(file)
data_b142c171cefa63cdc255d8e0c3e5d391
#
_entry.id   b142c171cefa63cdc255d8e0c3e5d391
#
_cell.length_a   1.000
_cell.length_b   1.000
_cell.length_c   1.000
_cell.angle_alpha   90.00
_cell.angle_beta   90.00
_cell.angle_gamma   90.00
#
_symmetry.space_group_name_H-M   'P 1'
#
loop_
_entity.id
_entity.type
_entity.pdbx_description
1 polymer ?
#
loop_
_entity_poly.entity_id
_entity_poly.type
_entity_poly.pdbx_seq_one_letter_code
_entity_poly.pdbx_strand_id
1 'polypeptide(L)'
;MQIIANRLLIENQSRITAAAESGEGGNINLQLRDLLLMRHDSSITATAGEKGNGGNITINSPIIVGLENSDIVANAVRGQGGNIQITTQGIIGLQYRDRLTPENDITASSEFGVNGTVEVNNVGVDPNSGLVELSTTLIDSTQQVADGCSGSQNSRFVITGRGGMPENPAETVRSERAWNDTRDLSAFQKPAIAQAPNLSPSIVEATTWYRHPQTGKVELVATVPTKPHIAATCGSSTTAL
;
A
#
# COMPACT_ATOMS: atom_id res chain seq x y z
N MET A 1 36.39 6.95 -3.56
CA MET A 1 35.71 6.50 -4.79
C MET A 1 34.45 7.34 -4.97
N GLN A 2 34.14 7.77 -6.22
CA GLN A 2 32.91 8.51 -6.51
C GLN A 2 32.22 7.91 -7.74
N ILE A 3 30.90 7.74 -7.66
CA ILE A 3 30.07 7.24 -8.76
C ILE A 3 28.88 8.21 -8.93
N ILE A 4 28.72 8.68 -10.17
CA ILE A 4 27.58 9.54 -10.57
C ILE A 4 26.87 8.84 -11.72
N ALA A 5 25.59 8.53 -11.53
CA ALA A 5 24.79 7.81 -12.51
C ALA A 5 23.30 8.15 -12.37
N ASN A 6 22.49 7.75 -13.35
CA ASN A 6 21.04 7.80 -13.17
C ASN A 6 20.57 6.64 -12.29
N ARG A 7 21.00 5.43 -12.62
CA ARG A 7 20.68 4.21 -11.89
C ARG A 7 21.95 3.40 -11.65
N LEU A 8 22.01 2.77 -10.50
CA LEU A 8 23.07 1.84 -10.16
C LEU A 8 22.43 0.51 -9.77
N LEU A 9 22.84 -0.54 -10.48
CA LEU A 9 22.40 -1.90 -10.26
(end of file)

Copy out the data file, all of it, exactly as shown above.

data_b142c171cefa63cdc255d8e0c3e5d391
#
_entry.id   b142c171cefa63cdc255d8e0c3e5d391
#
_cell.length_a   1.000
_cell.length_b   1.000
_cell.length_c   1.000
_cell.angle_alpha   90.00
_cell.angle_beta   90.00
_cell.angle_gamma   90.00
#
_symmetry.space_group_name_H-M   'P 1'
#
loop_
_entity.id
_entity.type
_entity.pdbx_description
1 polymer ?
#
loop_
_entity_poly.entity_id
_entity_poly.type
_entity_poly.pdbx_seq_one_letter_code
_entity_poly.pdbx_strand_id
1 'polypeptide(L)'
;MQIIANRLLIENQSRITAAAESGEGGNINLQLRDLLLMRHDSSITATAGEKGNGGNITINSPIIVGLENSDIVANAVRGQGGNIQITTQGIIGLQYRDRLTPENDITASSEFGVNGTVEVNNVGVDPNSGLVELSTTLIDSTQQVADGCSGSQNSRFVITGRGGMPENPAETVRSERAWNDTRDLSAFQKPAIAQAPNLSPSIVEATTWYRHPQTGKVELVATVPTKPHIAATCGSSTTAL
;
A
#
# COMPACT_ATOMS: atom_id res chain seq x y z
N MET A 1 36.39 6.95 -3.56
CA MET A 1 35.71 6.50 -4.79
C MET A 1 34.45 7.34 -4.97
N GLN A 2 34.14 7.77 -6.22
CA GLN A 2 32.91 8.51 -6.51
C GLN A 2 32.22 7.91 -7.74
N ILE A 3 30.90 7.74 -7.66
CA ILE A 3 30.07 7.24 -8.76
C ILE A 3 28.88 8.21 -8.93
N ILE A 4 28.72 8.68 -10.17
CA ILE A 4 27.58 9.54 -10.57
C ILE A 4 26.87 8.84 -11.72
N ALA A 5 25.59 8.53 -11.53
CA ALA A 5 24.79 7.81 -12.51
C ALA A 5 23.30 8.15 -12.37
N ASN A 6 22.49 7.75 -13.35
CA ASN A 6 21.04 7.80 -13.17
C ASN A 6 20.57 6.64 -12.29
N ARG A 7 21.00 5.43 -12.62
CA ARG A 7 20.68 4.21 -11.89
C ARG A 7 21.95 3.40 -11.65
N LEU A 8 22.01 2.77 -10.50
CA LEU A 8 23.07 1.84 -10.16
C LEU A 8 22.43 0.51 -9.77
N LEU A 9 22.84 -0.54 -10.48
CA LEU A 9 22.40 -1.90 -10.26